Wright Words: Former Mrs. Idaho inspires and lifts after near-death tragedy

Published: Tuesday, Sept. 25 2012 5:00 a.m. MDT

Jamie Hilton, just six weeks after her accident. During her hospital stay while she recovered from a head injury, she felt it was her responsibility to lift others.

Provided by Jamie Hilton

Jamie Hilton of Boise is unique.

It’s not because she won Mrs. Idaho and competed in Mrs. America. She’s not special just because she had a tragic accident and beat the odds to survive. She isn’t even memorable because she lived with a portion of her skull stored in her abdomen for 42 days between surgeries.

No, what makes her inspiring is that she so quickly went from being lifted to lifting others.

On June 7, 2012, Jamie, her husband, Nicholas, and brother-in-law Greg visited Hell’s Canyon to fish for large salmon. They set up on a culvert and within minutes Jamie had her first big bite. But when she pulled back to set the hook, her foot caught on a grate and she flew backward. Jamie’s head struck a boulder 12 feet below.

Her husband flew to her side and found her unconscious, without a pulse and not breathing. In these cases, instincts suggest the victim not be moved. But on that day, he heard words from heaven direct him to “lift her up.”

It may be the moment that history records her life was truly saved.

Nick listened and lifted her, and immediately she stole a breath back from the odds. He then gave her a priesthood blessing and sought help from a nearby forest ranger.

Over the course of the next several hours, Jamie would be transported by boat, ambulance and helicopter to Saint Alphonsus Regional Medical Center in Boise. Her brain was bleeding, and each swelled compression against her skull increased the likelihood that Hilton would never again kiss her husband goodbye, tie another child’s shoe or help a friend in despair.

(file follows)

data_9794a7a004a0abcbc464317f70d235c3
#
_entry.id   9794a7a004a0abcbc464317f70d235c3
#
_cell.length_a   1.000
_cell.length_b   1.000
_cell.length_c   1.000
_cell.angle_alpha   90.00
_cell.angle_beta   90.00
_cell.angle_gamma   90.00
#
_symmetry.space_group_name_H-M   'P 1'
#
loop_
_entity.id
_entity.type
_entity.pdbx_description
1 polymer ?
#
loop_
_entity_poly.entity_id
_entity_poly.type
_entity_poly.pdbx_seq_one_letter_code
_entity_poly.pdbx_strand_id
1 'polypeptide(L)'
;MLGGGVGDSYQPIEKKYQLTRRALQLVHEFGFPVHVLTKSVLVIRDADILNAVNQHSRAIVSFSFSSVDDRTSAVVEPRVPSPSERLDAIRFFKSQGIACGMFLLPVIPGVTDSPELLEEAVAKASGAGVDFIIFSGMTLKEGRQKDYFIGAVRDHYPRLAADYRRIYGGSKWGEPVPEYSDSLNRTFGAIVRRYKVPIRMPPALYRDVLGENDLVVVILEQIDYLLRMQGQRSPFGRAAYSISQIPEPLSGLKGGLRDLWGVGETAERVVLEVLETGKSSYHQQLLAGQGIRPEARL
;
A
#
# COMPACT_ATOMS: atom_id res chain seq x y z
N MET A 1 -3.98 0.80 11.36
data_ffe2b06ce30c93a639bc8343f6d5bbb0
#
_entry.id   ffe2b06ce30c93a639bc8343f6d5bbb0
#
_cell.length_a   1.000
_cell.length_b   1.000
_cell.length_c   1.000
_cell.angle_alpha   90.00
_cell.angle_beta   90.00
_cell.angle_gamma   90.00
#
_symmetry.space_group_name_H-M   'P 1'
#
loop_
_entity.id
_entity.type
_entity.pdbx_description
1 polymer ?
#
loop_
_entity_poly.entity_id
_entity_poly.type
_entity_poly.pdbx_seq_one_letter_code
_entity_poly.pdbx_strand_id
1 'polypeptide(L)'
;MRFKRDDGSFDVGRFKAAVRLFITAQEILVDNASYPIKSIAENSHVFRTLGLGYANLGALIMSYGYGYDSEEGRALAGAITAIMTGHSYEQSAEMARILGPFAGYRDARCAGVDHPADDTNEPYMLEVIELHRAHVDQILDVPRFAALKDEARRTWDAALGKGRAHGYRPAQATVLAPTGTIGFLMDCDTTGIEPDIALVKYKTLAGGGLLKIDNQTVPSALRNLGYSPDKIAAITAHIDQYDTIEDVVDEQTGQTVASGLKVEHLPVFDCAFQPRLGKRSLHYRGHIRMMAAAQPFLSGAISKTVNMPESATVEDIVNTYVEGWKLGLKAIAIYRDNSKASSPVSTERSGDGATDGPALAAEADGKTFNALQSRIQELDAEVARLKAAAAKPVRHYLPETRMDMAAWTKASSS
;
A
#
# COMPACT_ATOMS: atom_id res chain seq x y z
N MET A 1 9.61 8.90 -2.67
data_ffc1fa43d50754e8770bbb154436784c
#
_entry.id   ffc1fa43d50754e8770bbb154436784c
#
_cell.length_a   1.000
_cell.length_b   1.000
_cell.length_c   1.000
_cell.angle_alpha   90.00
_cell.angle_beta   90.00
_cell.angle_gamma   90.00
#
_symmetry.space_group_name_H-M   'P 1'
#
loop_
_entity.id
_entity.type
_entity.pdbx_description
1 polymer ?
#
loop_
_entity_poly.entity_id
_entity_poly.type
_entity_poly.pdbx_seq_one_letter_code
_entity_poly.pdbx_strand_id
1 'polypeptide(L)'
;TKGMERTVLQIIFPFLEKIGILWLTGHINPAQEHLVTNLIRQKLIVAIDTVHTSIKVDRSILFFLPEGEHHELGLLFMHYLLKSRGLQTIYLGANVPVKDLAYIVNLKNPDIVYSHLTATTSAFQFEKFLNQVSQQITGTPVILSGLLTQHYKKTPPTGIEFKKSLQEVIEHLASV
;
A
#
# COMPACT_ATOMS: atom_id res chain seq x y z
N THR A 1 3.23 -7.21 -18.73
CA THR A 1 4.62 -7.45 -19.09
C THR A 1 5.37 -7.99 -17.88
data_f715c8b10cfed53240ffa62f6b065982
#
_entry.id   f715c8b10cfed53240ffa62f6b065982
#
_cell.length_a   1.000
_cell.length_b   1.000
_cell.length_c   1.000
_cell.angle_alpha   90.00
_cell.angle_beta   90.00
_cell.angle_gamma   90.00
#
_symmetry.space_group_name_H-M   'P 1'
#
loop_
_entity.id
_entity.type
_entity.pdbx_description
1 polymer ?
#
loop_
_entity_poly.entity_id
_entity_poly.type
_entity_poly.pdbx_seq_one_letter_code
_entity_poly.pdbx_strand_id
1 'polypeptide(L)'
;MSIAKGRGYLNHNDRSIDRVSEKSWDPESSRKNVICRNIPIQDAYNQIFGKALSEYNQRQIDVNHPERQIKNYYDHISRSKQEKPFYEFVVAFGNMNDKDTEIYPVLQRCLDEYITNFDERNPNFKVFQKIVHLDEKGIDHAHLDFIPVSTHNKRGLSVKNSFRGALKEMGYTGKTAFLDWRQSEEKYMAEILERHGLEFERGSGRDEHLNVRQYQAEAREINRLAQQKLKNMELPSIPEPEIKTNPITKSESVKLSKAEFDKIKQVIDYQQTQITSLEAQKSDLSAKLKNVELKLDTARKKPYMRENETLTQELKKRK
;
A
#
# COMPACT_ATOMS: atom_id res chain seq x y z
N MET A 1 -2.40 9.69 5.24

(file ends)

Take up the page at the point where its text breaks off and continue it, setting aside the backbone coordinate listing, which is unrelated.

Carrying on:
In a remarkable surgery, doctors removed 25 percent of Hilton’s skull and stored it under the skin in her abdomen until her brain healed. Within her own body, the bone would remain sterile and nourished until it could be safely reattached.

Imagine waking from this nightmare three days later, bruised and swollen, head half-shaved, a large lump in your belly and your face hardly recognizable. Some might have asked, “Why me?” But all Jamie Hilton wanted to do was express gratitude for another day, another breath and the opportunity to lift others.

I asked Jamie’s husband to share some insight on the hours and days immediately following surgery. His words have a familiar ring. “She felt it was her responsibility,” he said, “even right after waking up, to uplift all that came to see her.”

Lift them up.

One day, when Jamie was still in the hospital, an old friend stopped by for a visit. As they chatted, the woman revealed that she’d grown unhappy in her marriage. Nick recalls thinking, “My wife is the one in need of support and encouragement right now. Why are you bringing these problems to her?”

But Jamie thought otherwise, and took precious time to help the woman, to listen and give advice.

With time and healing, Nick sees now in his clear rear window that she’d done exactly what Christ would do.

Lift her up.

News of Jamie’s miraculous and speedy recovery spread like the sweetest kind of rumor. Soon Nick was playing traffic cop, controlling the good-intentioned visitors and doing all he could to ensure she had the rest she desperately needed.

Once, when a friend Jamie hadn’t seen in months came to visit, Nick asked her to wait in the hall. As he updated her, Jamie opened her eyes, lifted her head, gave a weak finger wave and said, “Hello, thank you so much for coming to see me.”

The thought that her friend might have sacrificed time and family to visit without a thank you was simply unacceptable. Nick and the friend were awestruck.

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